Executive System

To describe the executive system, we must first define what an executive is. While there are many characterizations of executives, we will focus on one in particular: an executive is “one who gets others to get things done.”

In every practice, there is always at least one executive—the owner. In smaller practices (practices with fewer than five or six staff) there might also be a second executive—the practice manager. Whether or not there is a practice manager depends mainly upon how busy the doctor is, in his/her capacity as a doctor. The busier they are, the less time they have for managing the practice. At a certain point, the owner simply doesn’t have enough time to wear both hats thoroughly. At that time, one of the hats gets neglected. Since the doctor will never ignore his/her clinical duties, the hat that gets the short shrift is the management hat. It is at this critical point in the growth of the practice that the role of the practice manager becomes necessary. It is so crucial that an entire system was designed to ensure this hat gets worn well. I invite you to read up on the practice manager system so that you have a good understanding of what constitutes it.

As the practice continues to grow, there eventually comes a point where the practice manager himself is too busy to get all his duties done. This normally occurs when the number of staff members increases well beyond seven. Why is seven the magic number? That has to do with how many staff an executive can comfortably oversee. While there are rare executives who can manage more, the safe answer for most executives is to have them manage no more than five people. In this case, we have the five staff members, the practice manager and the doctor, for a total staff of seven.

Here’s what happens: As practices grow beyond that point, the practice manager is no longer able to stay on top of all the staff. As an example, the receptionist is suddenly having difficulty filling up the appointment book and, consequently, production begins to suffer. The practice manager needs to quickly debug this problem and get the book filled, even if it means doing the scheduling herself.

Once that is done, once the book is filled, the manager must then find out why the receptionist was faltering suddenly in her duties. Maybe the reception area needs to be reorganized so the staff member can get everything done. On the other hand, maybe the practice has grown to the point where an additional staff member is needed. Or maybe the receptionist was running into some new problem on the job that threw her for a loop.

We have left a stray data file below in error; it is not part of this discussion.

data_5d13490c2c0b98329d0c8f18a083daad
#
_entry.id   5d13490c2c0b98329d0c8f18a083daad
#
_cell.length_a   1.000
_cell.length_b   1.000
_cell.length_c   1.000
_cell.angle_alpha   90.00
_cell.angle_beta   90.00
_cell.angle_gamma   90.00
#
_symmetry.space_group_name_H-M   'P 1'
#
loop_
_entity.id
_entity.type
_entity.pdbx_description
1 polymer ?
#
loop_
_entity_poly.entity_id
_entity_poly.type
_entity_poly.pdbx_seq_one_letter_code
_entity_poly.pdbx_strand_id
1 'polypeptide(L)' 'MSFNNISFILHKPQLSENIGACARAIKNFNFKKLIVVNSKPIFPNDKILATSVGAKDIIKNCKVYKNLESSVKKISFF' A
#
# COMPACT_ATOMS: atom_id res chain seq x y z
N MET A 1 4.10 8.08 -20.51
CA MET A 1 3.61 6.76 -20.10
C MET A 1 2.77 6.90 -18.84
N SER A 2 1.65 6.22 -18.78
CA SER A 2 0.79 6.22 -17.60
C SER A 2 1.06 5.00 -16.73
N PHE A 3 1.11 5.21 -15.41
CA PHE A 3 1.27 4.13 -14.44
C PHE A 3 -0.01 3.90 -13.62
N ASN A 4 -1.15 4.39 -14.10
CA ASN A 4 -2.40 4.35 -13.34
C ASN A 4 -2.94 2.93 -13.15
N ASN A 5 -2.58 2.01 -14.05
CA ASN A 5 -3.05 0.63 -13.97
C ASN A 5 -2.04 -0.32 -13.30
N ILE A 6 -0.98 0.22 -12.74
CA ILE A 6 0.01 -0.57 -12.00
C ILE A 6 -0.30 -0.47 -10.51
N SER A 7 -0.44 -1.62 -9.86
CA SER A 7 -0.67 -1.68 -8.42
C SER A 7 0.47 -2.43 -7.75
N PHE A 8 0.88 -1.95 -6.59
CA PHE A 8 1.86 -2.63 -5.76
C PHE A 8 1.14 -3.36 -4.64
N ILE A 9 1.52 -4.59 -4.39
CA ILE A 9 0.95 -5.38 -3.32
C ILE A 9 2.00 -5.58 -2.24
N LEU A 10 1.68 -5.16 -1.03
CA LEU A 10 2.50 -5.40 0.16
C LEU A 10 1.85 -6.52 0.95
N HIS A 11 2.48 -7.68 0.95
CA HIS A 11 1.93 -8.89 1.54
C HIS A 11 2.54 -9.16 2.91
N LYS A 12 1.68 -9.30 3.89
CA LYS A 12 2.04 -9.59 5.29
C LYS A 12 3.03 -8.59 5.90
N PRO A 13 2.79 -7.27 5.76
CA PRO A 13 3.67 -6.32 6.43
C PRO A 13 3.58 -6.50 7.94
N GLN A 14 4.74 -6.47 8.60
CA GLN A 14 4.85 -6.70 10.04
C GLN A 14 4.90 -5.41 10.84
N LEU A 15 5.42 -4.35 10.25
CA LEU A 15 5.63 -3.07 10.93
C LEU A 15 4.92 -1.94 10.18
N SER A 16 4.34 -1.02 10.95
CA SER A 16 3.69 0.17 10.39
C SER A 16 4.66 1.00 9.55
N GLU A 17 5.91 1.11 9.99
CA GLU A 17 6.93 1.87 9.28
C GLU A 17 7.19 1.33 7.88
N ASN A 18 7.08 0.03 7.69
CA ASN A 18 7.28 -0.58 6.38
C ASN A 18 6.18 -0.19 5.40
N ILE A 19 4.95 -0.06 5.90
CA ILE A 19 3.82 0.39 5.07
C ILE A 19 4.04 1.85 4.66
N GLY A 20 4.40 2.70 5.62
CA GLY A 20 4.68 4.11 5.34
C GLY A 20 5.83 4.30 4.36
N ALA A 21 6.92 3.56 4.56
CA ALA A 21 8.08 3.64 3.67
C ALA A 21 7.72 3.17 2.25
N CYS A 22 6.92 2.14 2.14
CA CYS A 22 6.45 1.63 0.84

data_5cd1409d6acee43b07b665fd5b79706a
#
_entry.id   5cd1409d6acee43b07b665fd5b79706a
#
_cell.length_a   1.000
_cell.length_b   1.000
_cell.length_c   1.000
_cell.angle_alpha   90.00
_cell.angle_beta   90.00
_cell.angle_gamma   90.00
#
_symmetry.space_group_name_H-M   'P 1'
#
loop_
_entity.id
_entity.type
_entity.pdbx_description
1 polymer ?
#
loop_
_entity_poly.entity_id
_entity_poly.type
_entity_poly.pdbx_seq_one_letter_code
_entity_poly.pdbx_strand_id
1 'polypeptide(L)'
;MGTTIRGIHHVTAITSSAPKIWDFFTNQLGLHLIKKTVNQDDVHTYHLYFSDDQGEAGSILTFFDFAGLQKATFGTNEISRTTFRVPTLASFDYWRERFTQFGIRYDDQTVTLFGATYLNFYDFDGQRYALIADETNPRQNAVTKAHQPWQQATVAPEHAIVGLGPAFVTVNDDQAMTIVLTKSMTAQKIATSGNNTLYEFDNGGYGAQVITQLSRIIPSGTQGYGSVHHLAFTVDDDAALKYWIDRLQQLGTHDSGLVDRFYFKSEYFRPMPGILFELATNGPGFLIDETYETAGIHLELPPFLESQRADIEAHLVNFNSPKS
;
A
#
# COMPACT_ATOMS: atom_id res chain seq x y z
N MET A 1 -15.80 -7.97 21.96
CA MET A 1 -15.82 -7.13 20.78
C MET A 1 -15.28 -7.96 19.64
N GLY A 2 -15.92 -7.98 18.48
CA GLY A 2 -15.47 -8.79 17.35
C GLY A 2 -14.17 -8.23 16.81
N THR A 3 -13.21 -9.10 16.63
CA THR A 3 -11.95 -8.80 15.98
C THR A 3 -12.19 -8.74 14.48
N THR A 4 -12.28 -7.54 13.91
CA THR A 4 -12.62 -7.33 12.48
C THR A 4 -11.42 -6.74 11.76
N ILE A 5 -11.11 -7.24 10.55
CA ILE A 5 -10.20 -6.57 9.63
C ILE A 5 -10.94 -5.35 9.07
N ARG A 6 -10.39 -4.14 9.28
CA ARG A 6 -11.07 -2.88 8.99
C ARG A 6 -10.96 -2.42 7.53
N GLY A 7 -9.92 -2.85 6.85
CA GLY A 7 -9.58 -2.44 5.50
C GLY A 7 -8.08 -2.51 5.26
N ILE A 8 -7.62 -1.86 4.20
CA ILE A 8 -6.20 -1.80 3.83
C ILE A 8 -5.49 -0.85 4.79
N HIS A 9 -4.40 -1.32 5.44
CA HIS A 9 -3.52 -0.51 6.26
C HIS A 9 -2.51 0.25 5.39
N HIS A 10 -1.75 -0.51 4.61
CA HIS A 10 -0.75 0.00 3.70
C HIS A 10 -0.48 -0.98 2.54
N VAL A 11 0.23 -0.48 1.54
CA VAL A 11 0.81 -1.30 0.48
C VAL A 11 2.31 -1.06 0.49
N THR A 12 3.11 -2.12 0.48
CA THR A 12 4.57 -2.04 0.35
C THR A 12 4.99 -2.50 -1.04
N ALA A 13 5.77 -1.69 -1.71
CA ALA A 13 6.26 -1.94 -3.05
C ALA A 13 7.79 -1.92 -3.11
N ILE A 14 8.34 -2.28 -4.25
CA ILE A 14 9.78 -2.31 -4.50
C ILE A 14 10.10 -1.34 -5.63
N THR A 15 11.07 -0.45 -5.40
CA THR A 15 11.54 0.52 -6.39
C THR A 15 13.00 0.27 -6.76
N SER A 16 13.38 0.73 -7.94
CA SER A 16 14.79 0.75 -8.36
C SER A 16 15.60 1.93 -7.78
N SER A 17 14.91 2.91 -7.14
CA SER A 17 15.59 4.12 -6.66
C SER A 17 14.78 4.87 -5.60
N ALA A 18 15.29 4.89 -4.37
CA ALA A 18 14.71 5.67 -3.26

The point is, there could be many reasons for the receptionist’s difficulties. Whatever the reason, the practice manager needs to discover it and fix it. But sorting out the true reason is time consuming. If, in the middle of solving this crisis, some other problem arises in another area of the practice (let’s say the back office), then the practice manager can never fully sort out the first problem and instead puts a band-aid on it. This band-aid is an attempt to get some solution in place so the manager can rush over to the next disaster.

But since the real problem was never discovered, the band-aid is only a temporary fix and soon the receptionist problem erupts all over again. Now the manager gets pulled from the second problem to go re-fix the first problem. In other words, when the executive is at the point where he no longer has the time to really get to the bottom of any problem and really solve it, he is left with creating improvised solutions that only last so long and eventually blow up again.

In such a case, the manager is simply running from brush fire to brush fire, no longer thoroughly putting out the fire, but instead, just dampening it enough to buy time to move on to the next crisis. Now we have the practice manager stretched too thin to truly manage the practice.

And now we have the need for a third manager, oftentimes called a middle manager.


Middle Management

“Middle management” in a health care practice would consist of someone who oversees the entire front desk area (assuming there is more than one person up front), or a head assistant in the back office, etc. And now we are back to our definition of an executive: one who gets others to get things done. This isn’t because the executive is lazy and doesn’t want to work. Rather it is because, in addition to his own duties, he is in charge of at least one other person.  At this point, he is now, by definition, an executive.

Let’s take a closer look at this role. The main reason the middle manager exists is to buy precious time for the practice manager. Let’s go back to our example above where the practice manager was attempting to debug the receptionist. Whereas before, a problem erupting in the back area pulled the manager away from fixing the receptionist, now with the advent of the head assistant, we have a new outcome. The head assistant solves that back-office problem, giving the practice manager the necessary time to continue working with the receptionist and permanently resolve their problem.

But to do this, the head assistant must be a competent executive. So, now we come to the question, “What is it that the executive does?”

In the main, an executive’s duties are threefold:

  1. Analyze his/her area to correctly identify what needs to be worked on (whether it be to solve the most pressing problem or reinforce something this is working well).
  2. Devise the right plan or solution.
  3. Get that plan implemented.

This is much more difficult and complex than people realize at first. Let’s take these functions apart.


Analyze the Area

In any area, there is no shortage of potential projects on which one could work. Let’s take the front desk, for example. At any point in time, the following issues could be in play: too many cancelations; clients not paying at the time of service, but instead demanding to get billed; swelling accounts-receivable; clients not agreeing to the treatment plan due to not being able to figure out how to pay for the treatment, etc. Any one of these problems, and hosts more, could manifest at any moment in time.